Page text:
Since late July, early August I have been focusing a lot more of my time on wrapping my head around the Reclaim Hosting server infrastructure, as well as providing support to folks using it. It’s been a welcome deviation from the career trajectory I’ve been on for the last ten years. You see, when you get into edtech in higher ed, often you have the starting position of something like instructional technologist, learning designer, media specialist, etc. You can then move on to something like coordinator, manager, assistant director, or director. In some instances, and with the right credentials, there may even be more—some kind of assistant VP or associate provost gig. But in the end, it’s all pretty much middle management admin hell after instructional technologist—the only truly pure job. And, as you are pushed along this pre-defined career track, it’s easy to move further and further away from the actual work and deeper and deeper into a culture of meetings, administrative trivia, and managing others. Don’t get me wrong, some folks like this stuff and are good at it, but that’s only because they have been institutionally lobotomized 🙂
Anyway, I got off that carousel of denial in September, and one of the nicest things has been that I could focus more of my energy on the actual work. Not managing up or expectations or for success, or any of that nonsense. I avoided this for about as long as I could at UMW, but the writing was on the wall: you can’t remain outside of the expectations of institutional conformity forever if you want to be a house cat. I remember during the EDUPUNK insurgency folks called me out for being a hypocrite proclaiming some vision of “radical” edtech (why is shunning clunky corporate tools radical?) while working as part of an institution and being insulated by the freedom and security of higher ed. But for me any sense of security and freedom in higher ed increasingly vanished over my ten year career. By leaving I was actually able to return to doing the work I love without feeling the psychic drain of being pulled in a million different directions.
So, six months later (and with fewer friends 🙂 ) I’m in the process of re-focusing my work on how to build, scale, and support a web hosting infrastructure alongside Tim Owens, who has been the best teacher you can imagine. Neither of us have any experience in running a business, so we have been very practical in our approach. We decided early on to be completely free of investment money, loans or debt of any kind. And we have been able to do that by running the business lean. Our main overhead is server costs, licensing fees for cPanel and WHMCS, and over the last year salaries. This year we have started building a reserve so we can avoid the misguided logic of constant growth and scale as the irrefutable recipe to success. We’re not trying to become hosting magnates, rather to be a sustainable, independent edtech shop. Indie EdTech #4life.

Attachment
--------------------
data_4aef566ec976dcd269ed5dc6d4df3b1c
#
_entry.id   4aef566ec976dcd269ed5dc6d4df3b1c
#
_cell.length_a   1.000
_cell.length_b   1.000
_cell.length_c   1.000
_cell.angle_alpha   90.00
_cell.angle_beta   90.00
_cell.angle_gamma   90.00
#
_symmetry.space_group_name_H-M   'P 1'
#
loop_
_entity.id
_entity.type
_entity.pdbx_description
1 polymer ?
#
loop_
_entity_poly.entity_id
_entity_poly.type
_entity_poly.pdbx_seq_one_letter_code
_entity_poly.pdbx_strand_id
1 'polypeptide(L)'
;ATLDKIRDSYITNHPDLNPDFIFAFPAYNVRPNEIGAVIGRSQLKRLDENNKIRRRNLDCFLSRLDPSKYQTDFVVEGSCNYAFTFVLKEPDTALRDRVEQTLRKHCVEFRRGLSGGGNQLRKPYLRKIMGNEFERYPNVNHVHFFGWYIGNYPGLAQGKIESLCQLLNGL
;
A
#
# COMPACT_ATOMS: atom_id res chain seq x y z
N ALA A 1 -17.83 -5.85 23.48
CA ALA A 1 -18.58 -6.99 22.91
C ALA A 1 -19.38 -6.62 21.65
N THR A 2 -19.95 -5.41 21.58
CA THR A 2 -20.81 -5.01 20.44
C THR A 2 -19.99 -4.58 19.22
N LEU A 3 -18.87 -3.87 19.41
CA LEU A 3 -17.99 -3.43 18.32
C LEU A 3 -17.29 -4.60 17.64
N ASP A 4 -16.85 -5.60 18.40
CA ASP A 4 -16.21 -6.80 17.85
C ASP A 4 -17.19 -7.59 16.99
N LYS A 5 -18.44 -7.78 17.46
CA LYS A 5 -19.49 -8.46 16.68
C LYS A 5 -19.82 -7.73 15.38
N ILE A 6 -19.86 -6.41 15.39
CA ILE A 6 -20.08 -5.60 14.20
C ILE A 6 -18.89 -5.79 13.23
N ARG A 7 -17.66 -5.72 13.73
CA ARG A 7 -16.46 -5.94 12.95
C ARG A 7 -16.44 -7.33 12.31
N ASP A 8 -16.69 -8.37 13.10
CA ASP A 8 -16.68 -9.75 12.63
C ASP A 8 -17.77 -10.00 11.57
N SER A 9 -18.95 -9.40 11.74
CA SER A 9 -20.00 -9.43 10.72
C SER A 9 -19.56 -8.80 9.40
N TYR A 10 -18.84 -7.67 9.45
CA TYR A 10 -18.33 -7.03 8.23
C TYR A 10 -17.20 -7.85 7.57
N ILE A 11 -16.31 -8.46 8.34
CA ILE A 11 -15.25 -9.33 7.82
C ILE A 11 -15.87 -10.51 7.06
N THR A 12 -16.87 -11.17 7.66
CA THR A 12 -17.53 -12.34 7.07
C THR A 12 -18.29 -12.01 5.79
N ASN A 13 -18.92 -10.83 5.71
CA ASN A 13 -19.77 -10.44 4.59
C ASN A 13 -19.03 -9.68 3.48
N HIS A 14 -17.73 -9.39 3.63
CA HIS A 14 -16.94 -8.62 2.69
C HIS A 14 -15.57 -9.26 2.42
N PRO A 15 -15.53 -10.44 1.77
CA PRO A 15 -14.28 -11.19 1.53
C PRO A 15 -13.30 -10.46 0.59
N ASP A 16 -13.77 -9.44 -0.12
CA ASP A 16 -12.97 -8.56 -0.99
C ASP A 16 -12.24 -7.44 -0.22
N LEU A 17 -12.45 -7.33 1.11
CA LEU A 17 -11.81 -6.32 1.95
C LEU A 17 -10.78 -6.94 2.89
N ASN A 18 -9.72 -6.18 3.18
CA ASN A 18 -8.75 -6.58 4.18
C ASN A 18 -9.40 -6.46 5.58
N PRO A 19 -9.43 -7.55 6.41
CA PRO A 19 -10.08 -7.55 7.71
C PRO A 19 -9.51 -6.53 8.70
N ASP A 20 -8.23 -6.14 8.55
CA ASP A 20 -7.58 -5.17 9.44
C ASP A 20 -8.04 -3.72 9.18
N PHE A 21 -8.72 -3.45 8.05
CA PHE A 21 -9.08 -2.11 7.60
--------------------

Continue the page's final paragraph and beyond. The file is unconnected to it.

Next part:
Getting to this point has been no mystery. We have a network of folks that supported us as we got started. There is no question they’ve been, and continue to be, crucial to our success. But that can only go so far when you’re providing a service folks depend on. So, we approached this practically as well: simply provide stellar service. And I think we have done that so far.
I picked a bad day to quit sniffing glue. https://t.co/ocbZ5QKbHR
— Jim Groom (@jimgroom) February 24, 2016
As yesterday can attest to, everything isn’t always perfect in Reclaimland and we have our issues time and again. But we communicate with our community regularly about any and all problems, as well as our ideas, aspirations, and principles. We understand the work we do as part of a broader conversation, which means it is not alienated and divorced from what people are trying to do conceptually. I think it’s apparent when you have a technical issue that we’re going to solve it fast, but folks also recognize that every communication is part of a larger conversation around empowering the edtech community to reclaim the web for teaching and learning—something I remain passionate about even if I’m a bit burnt on institutional culture.
All that said, I am very much an apprentice in this whole enterprise. I’ve been learning tons about cPanel server administration since August. I have setup numerous Domain of One’s Own packages; experimented with getting self-hosted versions of Sandstorm spun-up; and migrated institutional servers over to Linode. It’s been really rewarding to have the time and energy to get schooled in what should be one of the core competencies of edtech: agile infrastructure. I’m not necessarily there yet, but I’m closer than I was 6 months ago, and I’m not letting up anytime soon.